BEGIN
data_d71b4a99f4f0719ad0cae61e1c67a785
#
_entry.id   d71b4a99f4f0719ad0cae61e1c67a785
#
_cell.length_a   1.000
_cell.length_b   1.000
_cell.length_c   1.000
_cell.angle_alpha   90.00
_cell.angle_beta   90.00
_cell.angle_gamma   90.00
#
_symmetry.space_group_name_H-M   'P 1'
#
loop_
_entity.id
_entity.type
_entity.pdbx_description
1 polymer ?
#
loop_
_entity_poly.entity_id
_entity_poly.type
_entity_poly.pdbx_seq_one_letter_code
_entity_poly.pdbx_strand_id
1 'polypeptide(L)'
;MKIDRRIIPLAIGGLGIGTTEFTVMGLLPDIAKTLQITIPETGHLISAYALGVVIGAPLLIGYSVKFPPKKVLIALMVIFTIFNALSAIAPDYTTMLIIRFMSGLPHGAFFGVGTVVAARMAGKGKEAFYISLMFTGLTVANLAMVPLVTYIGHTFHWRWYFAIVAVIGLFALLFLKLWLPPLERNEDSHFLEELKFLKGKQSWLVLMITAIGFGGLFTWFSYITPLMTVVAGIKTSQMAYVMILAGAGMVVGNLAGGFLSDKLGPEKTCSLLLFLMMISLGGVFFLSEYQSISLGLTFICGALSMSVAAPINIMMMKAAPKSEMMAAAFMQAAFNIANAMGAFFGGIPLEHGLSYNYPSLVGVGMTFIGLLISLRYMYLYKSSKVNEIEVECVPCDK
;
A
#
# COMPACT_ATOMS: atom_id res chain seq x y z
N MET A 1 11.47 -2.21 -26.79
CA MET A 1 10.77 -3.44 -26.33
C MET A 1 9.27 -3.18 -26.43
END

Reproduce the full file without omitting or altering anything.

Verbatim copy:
data_d71b4a99f4f0719ad0cae61e1c67a785
#
_entry.id   d71b4a99f4f0719ad0cae61e1c67a785
#
_cell.length_a   1.000
_cell.length_b   1.000
_cell.length_c   1.000
_cell.angle_alpha   90.00
_cell.angle_beta   90.00
_cell.angle_gamma   90.00
#
_symmetry.space_group_name_H-M   'P 1'
#
loop_
_entity.id
_entity.type
_entity.pdbx_description
1 polymer ?
#
loop_
_entity_poly.entity_id
_entity_poly.type
_entity_poly.pdbx_seq_one_letter_code
_entity_poly.pdbx_strand_id
1 'polypeptide(L)'
;MKIDRRIIPLAIGGLGIGTTEFTVMGLLPDIAKTLQITIPETGHLISAYALGVVIGAPLLIGYSVKFPPKKVLIALMVIFTIFNALSAIAPDYTTMLIIRFMSGLPHGAFFGVGTVVAARMAGKGKEAFYISLMFTGLTVANLAMVPLVTYIGHTFHWRWYFAIVAVIGLFALLFLKLWLPPLERNEDSHFLEELKFLKGKQSWLVLMITAIGFGGLFTWFSYITPLMTVVAGIKTSQMAYVMILAGAGMVVGNLAGGFLSDKLGPEKTCSLLLFLMMISLGGVFFLSEYQSISLGLTFICGALSMSVAAPINIMMMKAAPKSEMMAAAFMQAAFNIANAMGAFFGGIPLEHGLSYNYPSLVGVGMTFIGLLISLRYMYLYKSSKVNEIEVECVPCDK
;
A
#
# COMPACT_ATOMS: atom_id res chain seq x y z
N MET A 1 11.47 -2.21 -26.79
CA MET A 1 10.77 -3.44 -26.33
C MET A 1 9.27 -3.18 -26.43